Workers lose traction over past 10 years
Despite strong productivity growth, wages don't keep pace and fewer workers receive health and pension coverage.
NEW YORK (CNNMoney.com) -- Working for The Man may never have been an overpaid joy, but it has offered a decent way to make a living.
Yet it's become less decent, especially considering how strong productivity growth has been, according to findings from the 2006 edition of The State of Working America from the Economic Policy Institute, a liberal nonprofit research group.
Between 1995 and 2005, productivity -- a measure of the quantity and quality of what workers produce per hour -- grew 33.4 percent. But hourly wages rose only 11 percent, with almost all of that increase coming during the late 1990s, according to EPI.
Looking back even farther, the disparity is greater. Since 1979, productivity rose 67 percent, while wages rose only 8.9 percent.
"The economic expansion continues to bypass most working families," said EPI economist Jared Bernstein, a coauthor of the report.
Wage growth, of course, will vary depending on several factors, including gender and education.
From 1973 to 2005, the median wage for women with a high school degree rose 7.4 percent. By contrast, the median wage for men with a high school degree fell nearly 14 percent.
For men with college degrees, they're now earning 12.8 percent more than they did in 1973 while women with college degrees are taking home 26 percent more pay.
Since 2001, however, the median wage for both genders with college educations remained essentially flat.
And among young college graduates, their entry-level wages have fallen since 2000 -- 79 cents per hour for men and 33 cents per hour for women.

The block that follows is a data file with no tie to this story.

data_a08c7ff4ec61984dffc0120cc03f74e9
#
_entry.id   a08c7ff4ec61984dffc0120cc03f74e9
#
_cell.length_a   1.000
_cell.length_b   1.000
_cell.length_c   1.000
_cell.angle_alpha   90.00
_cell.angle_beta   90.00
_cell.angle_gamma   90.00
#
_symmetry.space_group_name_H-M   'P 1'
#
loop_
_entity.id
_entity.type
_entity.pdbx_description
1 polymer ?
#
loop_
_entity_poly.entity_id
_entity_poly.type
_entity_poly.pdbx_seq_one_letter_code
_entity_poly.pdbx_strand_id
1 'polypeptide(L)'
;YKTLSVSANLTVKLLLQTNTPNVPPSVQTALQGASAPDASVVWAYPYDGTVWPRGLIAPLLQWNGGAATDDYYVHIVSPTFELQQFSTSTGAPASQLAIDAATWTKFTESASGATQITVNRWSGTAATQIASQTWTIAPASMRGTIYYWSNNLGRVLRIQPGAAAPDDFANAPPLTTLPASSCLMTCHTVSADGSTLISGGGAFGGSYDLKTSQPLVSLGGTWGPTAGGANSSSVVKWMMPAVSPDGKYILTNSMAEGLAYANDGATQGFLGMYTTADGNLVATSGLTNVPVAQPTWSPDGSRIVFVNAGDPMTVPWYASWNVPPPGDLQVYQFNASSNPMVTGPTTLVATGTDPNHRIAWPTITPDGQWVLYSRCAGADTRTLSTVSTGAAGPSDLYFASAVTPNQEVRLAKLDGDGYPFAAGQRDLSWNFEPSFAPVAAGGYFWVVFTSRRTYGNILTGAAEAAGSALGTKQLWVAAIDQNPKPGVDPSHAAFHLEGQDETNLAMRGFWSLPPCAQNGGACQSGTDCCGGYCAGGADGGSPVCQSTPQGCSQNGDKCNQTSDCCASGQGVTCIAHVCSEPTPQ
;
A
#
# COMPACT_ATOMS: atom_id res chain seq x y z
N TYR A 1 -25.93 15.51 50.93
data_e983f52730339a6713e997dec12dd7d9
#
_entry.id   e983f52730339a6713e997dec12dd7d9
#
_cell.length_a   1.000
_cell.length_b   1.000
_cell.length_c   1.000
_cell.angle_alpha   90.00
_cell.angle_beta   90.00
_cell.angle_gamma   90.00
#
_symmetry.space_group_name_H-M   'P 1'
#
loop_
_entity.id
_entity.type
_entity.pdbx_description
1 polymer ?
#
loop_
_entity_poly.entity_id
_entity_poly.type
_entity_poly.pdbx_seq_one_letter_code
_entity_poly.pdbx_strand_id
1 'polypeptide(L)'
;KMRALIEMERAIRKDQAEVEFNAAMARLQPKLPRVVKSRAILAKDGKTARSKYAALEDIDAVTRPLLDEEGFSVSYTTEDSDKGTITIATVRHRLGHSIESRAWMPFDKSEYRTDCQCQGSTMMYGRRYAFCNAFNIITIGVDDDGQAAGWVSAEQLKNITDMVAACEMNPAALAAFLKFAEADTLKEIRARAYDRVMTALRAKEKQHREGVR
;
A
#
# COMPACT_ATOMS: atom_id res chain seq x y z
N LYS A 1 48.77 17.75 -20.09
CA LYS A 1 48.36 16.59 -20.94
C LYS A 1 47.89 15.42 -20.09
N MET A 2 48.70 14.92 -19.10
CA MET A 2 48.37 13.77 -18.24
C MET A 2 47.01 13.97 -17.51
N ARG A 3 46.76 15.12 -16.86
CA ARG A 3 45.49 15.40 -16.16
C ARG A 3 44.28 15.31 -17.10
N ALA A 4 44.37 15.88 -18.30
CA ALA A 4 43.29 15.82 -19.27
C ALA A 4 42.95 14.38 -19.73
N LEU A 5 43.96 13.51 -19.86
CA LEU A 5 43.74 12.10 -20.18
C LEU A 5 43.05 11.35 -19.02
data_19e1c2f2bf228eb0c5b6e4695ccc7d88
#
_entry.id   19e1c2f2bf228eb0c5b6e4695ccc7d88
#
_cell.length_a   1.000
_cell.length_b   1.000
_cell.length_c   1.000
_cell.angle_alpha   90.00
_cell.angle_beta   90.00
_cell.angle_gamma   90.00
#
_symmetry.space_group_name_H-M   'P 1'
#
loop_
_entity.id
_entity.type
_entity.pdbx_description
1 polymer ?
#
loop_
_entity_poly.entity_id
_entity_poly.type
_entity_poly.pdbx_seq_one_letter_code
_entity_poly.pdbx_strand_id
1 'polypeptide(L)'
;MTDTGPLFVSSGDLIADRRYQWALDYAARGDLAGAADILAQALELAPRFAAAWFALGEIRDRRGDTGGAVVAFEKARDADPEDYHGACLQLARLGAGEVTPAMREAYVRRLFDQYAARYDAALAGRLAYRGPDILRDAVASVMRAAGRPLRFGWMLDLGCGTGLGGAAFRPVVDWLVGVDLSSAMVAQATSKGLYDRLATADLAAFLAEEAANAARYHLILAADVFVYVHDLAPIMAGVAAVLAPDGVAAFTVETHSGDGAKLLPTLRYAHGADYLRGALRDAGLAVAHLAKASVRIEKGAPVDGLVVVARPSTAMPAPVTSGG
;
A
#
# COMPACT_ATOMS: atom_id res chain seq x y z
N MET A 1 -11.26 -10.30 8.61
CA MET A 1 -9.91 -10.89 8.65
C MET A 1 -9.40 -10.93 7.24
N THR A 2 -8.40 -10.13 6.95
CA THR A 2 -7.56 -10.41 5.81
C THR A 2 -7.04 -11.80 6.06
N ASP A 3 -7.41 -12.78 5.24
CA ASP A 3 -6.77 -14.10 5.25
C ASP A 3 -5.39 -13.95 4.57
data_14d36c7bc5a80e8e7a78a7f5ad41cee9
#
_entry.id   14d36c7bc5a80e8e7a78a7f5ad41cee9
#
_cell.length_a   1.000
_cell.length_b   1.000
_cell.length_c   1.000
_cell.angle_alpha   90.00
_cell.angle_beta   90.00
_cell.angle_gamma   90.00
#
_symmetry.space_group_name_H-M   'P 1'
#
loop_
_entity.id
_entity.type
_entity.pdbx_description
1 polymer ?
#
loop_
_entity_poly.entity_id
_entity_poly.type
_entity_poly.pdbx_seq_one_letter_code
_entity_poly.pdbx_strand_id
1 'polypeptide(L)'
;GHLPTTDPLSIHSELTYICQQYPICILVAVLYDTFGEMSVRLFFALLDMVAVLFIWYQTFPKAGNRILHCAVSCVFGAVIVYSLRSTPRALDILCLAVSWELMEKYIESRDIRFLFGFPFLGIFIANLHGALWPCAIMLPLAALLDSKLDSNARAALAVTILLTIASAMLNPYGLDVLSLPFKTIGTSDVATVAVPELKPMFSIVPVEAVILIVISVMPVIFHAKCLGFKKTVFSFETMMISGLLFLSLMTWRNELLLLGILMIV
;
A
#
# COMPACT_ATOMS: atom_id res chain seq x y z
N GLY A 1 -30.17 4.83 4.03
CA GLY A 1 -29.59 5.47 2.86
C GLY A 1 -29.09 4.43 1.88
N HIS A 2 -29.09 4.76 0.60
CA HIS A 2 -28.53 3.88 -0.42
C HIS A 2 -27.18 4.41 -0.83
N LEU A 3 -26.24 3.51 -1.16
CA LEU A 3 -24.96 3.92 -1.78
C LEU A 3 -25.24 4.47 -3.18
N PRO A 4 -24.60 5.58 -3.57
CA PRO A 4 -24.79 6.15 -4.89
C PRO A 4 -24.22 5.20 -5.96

In terms of income mobility as workers age, "people can get ahead," said EPI President Lawrence Mishel, just not as quickly as previous generations, according to EPI fndings.
Families headed by workers in their prime earning years saw their income more than double in real terms between the mid-1950s and mid-1970s. The same group starting out in the mid-1960s saw their income grow by 75 percent by the mid-1980s, while for families starting out in the mid-1980s, their income grew 63 percent over the next 20 years.
When it comes to benefits, pension and health coverage has fallen in the past five years.
The percentage of full-time private-sector workers whose employer sponsors a retirement plan fell from 66.3 percent in 2000 to 59.7 percent in 2005, according to the Congressional Research Service (CRS).
Among part-time private-sector workers, the percentage covered fell from 45.3 percent to 39.9 percent during the same period.
In terms of health insurance, coverage for all private-sector workers fell from 58.9 percent in 2000 to 55.9 percent in 2004, according to EPI's report. In 1979, by contrast, 69 percent of workers had health coverage from their employers.
Employers who do provide coverage are picking up a greater percent of the premiums than they did in 2003. However, even though the percentage of the premium that workers must pay has declined, dollar-wise they are shelling out more since premium costs have risen so steeply -- by 73 percent since 2000, according to the Kaiser Family Foundation.